14. In a subsequent meeting, Barkan introduced Levtec representatives to one of her team members, Barbara Gorder, and Gorder's company, Undisclosed Locations, or "UNLO." Levtec entered a written contract with UNLO to produce the creative art in the Morph Fire marketing campaign. Neither Barkan nor her company was a party to that contract, nor did Levtec and Barkan agree that Barkan would be paid any compensation for UNLO's services.

         15. UNLO performed customer surveys and market research, and created the packaging for the Morph Fire products, the creative part of the campaign, including the photo shoots, art design, and the video for the website. As Greg Dove testified, "[UNLO] created the look and feel for our merchandise, basically creating the brand." (Doc. 103 at 17-18, 20, 28.)

         16. Levtec looked to UNLO to oversee the Morph Fire marketing campaign. After Levtec contracted with UNLO, UNLO presented an overall marketing campaign strategy and plan to Levtec, which included the services to be performed by Barkan.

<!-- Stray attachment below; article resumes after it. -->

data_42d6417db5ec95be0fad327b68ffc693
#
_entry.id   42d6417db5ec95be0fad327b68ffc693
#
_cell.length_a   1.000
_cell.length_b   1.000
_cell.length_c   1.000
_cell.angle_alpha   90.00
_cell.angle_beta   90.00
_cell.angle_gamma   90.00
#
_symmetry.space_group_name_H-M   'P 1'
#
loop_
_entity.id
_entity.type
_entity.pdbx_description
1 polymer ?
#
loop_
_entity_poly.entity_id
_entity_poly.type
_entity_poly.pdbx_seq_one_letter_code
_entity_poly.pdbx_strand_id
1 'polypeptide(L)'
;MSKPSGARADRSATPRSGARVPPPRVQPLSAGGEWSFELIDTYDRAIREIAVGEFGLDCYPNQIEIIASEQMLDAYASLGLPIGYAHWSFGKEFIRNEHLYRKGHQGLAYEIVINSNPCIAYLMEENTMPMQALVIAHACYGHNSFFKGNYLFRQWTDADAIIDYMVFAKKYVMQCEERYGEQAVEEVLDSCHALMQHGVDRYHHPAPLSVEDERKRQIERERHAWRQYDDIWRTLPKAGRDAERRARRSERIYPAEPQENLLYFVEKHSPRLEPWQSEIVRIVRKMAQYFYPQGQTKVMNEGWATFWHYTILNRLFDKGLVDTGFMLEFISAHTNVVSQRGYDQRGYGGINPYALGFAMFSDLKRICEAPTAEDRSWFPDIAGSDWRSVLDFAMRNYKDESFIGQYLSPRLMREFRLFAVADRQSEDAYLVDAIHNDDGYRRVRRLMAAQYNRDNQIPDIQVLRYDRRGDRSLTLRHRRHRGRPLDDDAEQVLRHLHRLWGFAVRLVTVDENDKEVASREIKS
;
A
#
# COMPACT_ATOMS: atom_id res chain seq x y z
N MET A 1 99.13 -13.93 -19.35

17. Unrelated to any introduction made by Barkan, Levtec contracted with Website Pipeline, Inc. ("Website Pipeline") to establish and host a website for the Morph Fire marketing campaign. Levtec determined that Website Pipeline's software integrated with Levtec's existing accounting software, unlike the website candidate suggested by Barkan. Website Pipeline created the website and performed website analytics. It was also tasked with placing pixels on the website.

         18. Levtec and Barkan Advertising agreed that Barkan Advertising would assist Levtec in the purchase of traditional and digital media advertising or "media buys" for the Morph Fire marketing campaign. In exchange for Barkan Advertising's services, Levtec agreed to pay Barkan 15% of the total amount Levtec invested in digital and traditional advertising placements, with her assistance, over the course of the campaign.